Lesson Plans: Diary Exercise, 1910, One Day in the Dawes House
This lesson plan discusses the different roles of the many people who lived in the Dawes House and their experiences.
Author: Dr. Jenny Thompson
Director of Education, Evanston History Center
Lesson: Diary Exercise: 1910, One Day in the Dawes House
Below you will find a basic exercise that will help structure a visit to the Dawes House.
Discuss the various roles of the many people living in the Dawes House in the early 20th century. Explain how the house had as many as ten people living in it: General and Mrs. Dawes, two of their younger children, Carolyn and Dana Dawes; a downstairs maid, an upstairs maid, a cook, nanny, chauffeur, and groundskeeper; other servants were day laborers only and came one or two days a week to do their work, such as the laundress.
Discuss with students the ways that the experience of living in the Dawes House on a daily basis would vary depending upon one’s position within it. For a maid, the day was full of tasks and work, with only one evening off and half a day on Sunday. These maids were always female and they were also immigrants, usually having little or no family of their own nearby. For one of the Dawes’ children, however, life was a great deal easier, involving school and chores, but also entertainment and playing.
During their visit, students will learn more about the various roles individuals played in the house, from the servants to the family members. They will also have a chance to view the places in the house used by different people, from the servants’ areas such as the kitchen, “day room,” and butler’s pantry, to the family and guest areas such as the parlors, library, and dining room.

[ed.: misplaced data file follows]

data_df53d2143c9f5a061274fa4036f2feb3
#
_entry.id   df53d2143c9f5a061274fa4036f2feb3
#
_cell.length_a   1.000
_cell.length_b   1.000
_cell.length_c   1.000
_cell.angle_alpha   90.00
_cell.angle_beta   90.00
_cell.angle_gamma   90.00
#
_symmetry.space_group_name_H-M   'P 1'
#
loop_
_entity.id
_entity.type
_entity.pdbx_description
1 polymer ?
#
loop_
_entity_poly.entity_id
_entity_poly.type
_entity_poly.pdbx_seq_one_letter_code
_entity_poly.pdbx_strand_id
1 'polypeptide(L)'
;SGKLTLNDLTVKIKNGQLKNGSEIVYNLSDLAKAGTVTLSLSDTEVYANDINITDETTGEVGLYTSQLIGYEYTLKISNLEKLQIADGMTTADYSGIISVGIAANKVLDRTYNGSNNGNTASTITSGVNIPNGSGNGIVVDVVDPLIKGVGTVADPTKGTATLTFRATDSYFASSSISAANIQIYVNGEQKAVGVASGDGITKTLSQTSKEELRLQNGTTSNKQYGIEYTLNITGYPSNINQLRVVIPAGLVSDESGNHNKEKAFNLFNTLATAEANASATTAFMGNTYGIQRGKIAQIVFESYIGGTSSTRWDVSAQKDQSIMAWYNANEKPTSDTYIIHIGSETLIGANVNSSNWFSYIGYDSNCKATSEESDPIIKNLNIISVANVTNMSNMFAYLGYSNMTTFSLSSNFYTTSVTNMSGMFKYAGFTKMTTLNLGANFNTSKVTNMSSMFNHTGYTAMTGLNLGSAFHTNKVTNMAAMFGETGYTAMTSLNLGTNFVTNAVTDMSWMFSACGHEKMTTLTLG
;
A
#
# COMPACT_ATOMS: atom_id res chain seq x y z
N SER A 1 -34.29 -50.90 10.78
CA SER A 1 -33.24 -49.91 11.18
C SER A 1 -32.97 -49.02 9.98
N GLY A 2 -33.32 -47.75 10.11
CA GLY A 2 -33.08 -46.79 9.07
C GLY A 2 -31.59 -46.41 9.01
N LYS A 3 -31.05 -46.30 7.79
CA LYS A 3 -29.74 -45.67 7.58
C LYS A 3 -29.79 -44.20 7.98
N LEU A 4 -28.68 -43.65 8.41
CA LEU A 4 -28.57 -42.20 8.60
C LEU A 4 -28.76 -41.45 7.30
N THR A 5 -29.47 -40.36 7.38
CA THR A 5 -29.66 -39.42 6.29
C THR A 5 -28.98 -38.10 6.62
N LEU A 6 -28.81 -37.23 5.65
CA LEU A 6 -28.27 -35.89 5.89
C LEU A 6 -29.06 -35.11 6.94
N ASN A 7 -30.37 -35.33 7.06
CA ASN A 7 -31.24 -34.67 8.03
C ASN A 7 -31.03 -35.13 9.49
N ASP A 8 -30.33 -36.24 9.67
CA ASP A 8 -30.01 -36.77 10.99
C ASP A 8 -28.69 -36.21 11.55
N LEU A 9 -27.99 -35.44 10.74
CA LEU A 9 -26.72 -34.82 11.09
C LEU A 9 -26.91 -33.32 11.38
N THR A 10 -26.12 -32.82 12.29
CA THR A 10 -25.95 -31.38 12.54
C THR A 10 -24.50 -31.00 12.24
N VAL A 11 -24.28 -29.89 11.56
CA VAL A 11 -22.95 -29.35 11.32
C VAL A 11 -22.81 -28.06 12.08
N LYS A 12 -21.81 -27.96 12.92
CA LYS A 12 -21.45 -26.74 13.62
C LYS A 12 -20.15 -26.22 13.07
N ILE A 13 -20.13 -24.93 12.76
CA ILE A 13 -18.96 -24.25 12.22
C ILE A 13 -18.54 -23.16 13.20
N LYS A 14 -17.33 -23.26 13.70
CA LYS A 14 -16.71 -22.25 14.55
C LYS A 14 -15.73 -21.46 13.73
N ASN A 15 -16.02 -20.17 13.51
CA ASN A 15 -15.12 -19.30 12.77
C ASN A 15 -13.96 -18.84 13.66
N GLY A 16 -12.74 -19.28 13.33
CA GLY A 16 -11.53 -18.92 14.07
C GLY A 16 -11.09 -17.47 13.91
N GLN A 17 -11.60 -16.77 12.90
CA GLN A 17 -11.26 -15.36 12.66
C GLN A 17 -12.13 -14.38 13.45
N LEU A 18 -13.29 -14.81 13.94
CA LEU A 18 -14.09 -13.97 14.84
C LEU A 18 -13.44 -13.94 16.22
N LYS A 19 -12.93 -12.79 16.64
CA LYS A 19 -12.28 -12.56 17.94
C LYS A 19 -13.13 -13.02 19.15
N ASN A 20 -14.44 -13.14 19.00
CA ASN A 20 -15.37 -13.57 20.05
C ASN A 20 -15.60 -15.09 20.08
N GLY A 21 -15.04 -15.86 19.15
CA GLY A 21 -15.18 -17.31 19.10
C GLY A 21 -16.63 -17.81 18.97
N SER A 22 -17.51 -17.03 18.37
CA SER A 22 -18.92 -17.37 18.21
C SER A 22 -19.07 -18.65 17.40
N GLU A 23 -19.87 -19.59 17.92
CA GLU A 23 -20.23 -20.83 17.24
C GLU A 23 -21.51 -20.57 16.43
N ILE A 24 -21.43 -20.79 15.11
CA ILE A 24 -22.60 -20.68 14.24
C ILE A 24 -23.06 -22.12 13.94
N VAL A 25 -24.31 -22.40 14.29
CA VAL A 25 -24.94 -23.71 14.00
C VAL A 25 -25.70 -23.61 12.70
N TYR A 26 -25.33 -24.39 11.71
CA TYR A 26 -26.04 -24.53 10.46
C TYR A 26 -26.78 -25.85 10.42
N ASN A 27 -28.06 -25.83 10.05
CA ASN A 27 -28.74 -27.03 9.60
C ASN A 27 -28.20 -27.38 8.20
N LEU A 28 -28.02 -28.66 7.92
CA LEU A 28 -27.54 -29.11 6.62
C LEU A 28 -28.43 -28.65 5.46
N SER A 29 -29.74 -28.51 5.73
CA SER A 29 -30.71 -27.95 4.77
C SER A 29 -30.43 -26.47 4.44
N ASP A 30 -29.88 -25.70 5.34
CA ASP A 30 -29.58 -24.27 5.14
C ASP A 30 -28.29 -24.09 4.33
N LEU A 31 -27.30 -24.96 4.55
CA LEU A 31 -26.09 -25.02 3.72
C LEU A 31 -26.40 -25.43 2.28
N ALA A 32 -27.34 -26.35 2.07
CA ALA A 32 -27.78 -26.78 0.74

Post Visit Activity:
Ask students to write a single day’s diary entry as if they were someone living in the Dawes house in 1910. (You may either assign specific roles or have students choose for themselves.) They may choose to write from the point of view of a maid, chauffeur, gardener, or cook, General or Mrs. Dawes, Dana or Virginia, or perhaps, a guest or visitor to the home.
What did they do on that day? What rooms were they in? What did they see? How did they spend this day? What might they have been thinking about their life in the Dawes house? Encourage students to be creative in imagining what their day would be like.
Next, talk with students about how this imaginary diary helped them think about life in the Dawes house over one hundred years ago. How did their imaginary day differ from the ways they spend their days today? What were some of the most interesting things about their days? What were some of the most dramatic or challenging? In what ways were things better or worse than today?